|Allergan CEO Brent Saunders|
On Thursday, Allergan ($AGN) reported earnings for the first full quarter after the company--once known as Actavis--remade itself, buying up its current namesake and dubbing itself a "growth pharma."
And while management said it wouldn't expect any more "transformational" deals until its latest--a $40.5 billion move to send its generics unit to Teva ($TEVA)--closes, for now, Allergan is doing just fine with its latest branded acquisitions.
Eye product Restasis from Allergan and Alzheimer's therapy Namenda from Forest Labs--another of last year's pickups--helped drive a Q2 revenue beat, with the company's top-line tally hitting $5.76 billion for the quarter. Non-GAAP EPS of $4.41 met expectations, Evercore ISI analyst Umer Raffat wrote in a note to clients.
Aside from Restasis, which pulled in $325 million to top the $284 million that Wall Street forecast, Allergan anchor Botox also performed well, bringing in at $631.5 million--about $6.5 million more than analysts thought it would. "As you go through the performance of legacy Allergan franchises, the ~double digit growth across Botox, fillers, alphagan/combigan is very encouraging," Raffat wrote. "Many long-term investors had looked at this quarter as a potential validation of (Allergan's) business model."
With the generics division heading for the door, it's a good thing Allergan's brands are doing well. Generics, long Actavis' bread and butter, will take a substantial chunk of the company's revenue with them, in return bringing a hefty cash sum the company can use to pay down its dealmaking debt.
Of course, the prospect of a debt-free Allergan already has industry-watchers speculating about what kind of pact the avid dealmaker might strike next--and when. On the Q2 conference call, CEO Brent Saunders noted that "there is certainly more to come on this story," adding that though "anything is possible," the "most likely scenario would be after the close of Teva" if in fact it was to do another transformational deal.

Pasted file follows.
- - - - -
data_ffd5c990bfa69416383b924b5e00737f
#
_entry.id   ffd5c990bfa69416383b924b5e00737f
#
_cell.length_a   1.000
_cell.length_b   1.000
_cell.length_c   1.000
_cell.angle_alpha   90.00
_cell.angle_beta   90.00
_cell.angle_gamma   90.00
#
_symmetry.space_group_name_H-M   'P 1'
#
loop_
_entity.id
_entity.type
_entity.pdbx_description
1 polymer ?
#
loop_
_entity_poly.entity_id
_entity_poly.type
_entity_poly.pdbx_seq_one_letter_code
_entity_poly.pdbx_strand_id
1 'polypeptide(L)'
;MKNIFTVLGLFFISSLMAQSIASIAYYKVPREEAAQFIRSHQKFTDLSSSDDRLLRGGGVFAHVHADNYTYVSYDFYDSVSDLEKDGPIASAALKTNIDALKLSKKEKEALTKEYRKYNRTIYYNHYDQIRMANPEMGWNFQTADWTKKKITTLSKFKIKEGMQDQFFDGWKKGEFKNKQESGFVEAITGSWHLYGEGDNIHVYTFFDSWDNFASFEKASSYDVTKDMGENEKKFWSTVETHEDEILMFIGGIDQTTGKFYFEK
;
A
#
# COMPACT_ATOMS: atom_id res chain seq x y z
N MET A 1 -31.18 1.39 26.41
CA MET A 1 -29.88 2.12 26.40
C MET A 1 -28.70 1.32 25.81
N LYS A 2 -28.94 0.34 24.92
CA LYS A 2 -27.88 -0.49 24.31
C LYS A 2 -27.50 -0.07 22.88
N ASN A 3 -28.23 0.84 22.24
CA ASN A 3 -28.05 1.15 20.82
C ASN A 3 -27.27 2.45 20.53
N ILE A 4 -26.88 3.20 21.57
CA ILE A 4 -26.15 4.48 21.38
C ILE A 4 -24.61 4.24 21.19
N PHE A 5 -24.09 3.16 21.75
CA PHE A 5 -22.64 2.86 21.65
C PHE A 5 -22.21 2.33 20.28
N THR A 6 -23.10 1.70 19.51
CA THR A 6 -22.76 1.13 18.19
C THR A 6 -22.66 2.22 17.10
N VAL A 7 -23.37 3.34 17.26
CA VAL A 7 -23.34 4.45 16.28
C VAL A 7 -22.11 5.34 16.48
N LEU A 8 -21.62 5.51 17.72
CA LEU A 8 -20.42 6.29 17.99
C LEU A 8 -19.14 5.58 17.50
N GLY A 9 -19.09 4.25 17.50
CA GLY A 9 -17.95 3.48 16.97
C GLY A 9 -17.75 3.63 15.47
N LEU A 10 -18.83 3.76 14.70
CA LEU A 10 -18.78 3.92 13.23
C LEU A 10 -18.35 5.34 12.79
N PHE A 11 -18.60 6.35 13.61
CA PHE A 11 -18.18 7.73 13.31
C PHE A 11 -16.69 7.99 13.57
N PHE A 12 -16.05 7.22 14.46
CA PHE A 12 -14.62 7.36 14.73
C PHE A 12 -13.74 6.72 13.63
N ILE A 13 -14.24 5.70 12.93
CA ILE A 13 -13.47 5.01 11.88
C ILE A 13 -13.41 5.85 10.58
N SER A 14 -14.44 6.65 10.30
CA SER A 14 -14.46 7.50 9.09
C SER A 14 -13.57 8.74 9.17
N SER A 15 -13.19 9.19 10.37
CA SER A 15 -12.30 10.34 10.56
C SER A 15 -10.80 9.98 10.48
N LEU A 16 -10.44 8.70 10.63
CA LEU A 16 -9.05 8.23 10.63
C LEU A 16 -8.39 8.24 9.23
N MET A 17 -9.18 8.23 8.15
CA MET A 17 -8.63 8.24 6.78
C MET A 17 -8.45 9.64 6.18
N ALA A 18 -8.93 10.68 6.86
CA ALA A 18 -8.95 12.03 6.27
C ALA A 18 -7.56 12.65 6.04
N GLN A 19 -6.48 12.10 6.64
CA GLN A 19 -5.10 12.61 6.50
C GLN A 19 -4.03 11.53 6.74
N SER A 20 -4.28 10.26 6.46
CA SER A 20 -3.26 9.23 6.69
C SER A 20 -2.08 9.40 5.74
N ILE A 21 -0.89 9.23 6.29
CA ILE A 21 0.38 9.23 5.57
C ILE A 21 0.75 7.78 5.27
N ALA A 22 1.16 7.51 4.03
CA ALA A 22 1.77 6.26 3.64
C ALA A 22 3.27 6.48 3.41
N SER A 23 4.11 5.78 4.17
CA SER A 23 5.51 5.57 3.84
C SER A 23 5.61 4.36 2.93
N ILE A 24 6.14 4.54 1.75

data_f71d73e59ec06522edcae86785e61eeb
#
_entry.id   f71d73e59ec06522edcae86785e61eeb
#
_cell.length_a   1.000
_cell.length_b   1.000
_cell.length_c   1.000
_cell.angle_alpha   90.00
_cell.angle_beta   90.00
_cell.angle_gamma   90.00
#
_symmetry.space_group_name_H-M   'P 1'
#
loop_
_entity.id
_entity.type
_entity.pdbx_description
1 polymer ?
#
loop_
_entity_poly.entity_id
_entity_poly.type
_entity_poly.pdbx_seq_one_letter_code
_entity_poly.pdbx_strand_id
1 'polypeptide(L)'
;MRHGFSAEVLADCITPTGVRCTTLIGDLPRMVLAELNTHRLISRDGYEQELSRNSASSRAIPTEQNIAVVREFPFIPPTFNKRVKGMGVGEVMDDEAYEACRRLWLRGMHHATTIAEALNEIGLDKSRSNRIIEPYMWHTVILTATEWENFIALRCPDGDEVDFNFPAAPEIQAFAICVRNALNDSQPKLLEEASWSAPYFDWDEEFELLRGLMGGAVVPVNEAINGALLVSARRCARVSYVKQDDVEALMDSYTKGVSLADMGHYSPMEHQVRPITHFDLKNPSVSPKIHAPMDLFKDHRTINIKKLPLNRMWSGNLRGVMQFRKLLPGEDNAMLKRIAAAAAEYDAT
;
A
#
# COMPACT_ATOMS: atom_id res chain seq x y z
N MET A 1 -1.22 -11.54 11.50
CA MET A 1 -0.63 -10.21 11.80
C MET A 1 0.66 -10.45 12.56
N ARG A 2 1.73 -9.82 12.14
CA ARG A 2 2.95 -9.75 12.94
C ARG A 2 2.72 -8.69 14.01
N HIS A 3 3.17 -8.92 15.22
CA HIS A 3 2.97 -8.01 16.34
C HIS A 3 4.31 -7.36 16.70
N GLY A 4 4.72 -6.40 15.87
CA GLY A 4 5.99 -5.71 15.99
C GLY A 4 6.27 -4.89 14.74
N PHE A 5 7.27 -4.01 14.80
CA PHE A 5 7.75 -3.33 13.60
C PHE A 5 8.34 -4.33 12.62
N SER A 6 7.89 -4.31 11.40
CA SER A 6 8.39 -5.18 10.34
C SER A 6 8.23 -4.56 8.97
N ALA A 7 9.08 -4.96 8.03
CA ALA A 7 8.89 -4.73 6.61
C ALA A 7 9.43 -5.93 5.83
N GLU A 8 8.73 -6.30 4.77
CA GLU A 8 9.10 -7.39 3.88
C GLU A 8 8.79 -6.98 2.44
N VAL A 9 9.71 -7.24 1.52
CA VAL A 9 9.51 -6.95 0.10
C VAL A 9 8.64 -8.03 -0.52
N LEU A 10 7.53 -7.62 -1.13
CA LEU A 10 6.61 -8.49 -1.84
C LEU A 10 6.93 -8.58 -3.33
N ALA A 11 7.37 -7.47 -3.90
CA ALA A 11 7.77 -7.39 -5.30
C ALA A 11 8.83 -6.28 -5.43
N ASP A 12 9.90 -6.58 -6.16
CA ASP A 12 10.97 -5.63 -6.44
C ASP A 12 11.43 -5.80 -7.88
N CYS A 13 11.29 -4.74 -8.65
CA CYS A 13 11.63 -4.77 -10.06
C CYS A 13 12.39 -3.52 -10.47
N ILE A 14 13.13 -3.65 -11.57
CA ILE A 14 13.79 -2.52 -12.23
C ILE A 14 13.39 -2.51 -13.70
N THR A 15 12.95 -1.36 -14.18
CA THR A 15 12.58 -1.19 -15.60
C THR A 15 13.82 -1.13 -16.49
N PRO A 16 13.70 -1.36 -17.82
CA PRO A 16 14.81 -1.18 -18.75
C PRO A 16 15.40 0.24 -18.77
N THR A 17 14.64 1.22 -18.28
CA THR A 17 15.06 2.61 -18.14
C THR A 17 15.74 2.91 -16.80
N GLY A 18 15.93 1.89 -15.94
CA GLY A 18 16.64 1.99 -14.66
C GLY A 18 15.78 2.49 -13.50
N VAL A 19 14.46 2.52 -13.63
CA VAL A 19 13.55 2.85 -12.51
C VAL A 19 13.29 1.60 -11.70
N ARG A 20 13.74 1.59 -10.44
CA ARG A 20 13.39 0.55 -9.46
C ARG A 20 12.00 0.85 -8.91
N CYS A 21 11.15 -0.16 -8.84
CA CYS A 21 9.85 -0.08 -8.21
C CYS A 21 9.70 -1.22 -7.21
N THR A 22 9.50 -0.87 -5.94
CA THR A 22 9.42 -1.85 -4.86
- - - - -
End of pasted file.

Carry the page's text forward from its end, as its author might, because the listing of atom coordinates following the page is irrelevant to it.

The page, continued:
And in terms of what type of partner it's looking for to complete such a deal? It would be hard to do a major tie-up with a company boasting a higher growth rate than Allergan's own, Saunders said--considering that the only one he sees with a higher growth rate is Celgene ($CELG).
"That would really limit the universe," he said.
Allergan is willing to look at drugmakers with slightly lower growth rates as long as they're "highly accretive," he said, and the company wants to make sure its pickups have "longer duration assets." Allergan is a creative problem-solver, too, he pointed out, stressing that just because a company has a piece Allergan doesn't like doesn't mean the serial dealmaker won't find a way to make a transaction work.
And what if a suitor came along wanting Allergan as in inversion target--such as deal-hungry Pfizer ($PFE), which has said in the past that it's eager to shift its tax domicile? Allergan would have a lot of things to discuss with that company, Saunders says. It views its "ability to be nimble and move quickly" as a unique advantage that its Big Pharma peers can't claim--and though that wouldn't be the only bone to pick with a wannabe buyer, "it would be top of mind for debate," he said.
- read Allergan's release
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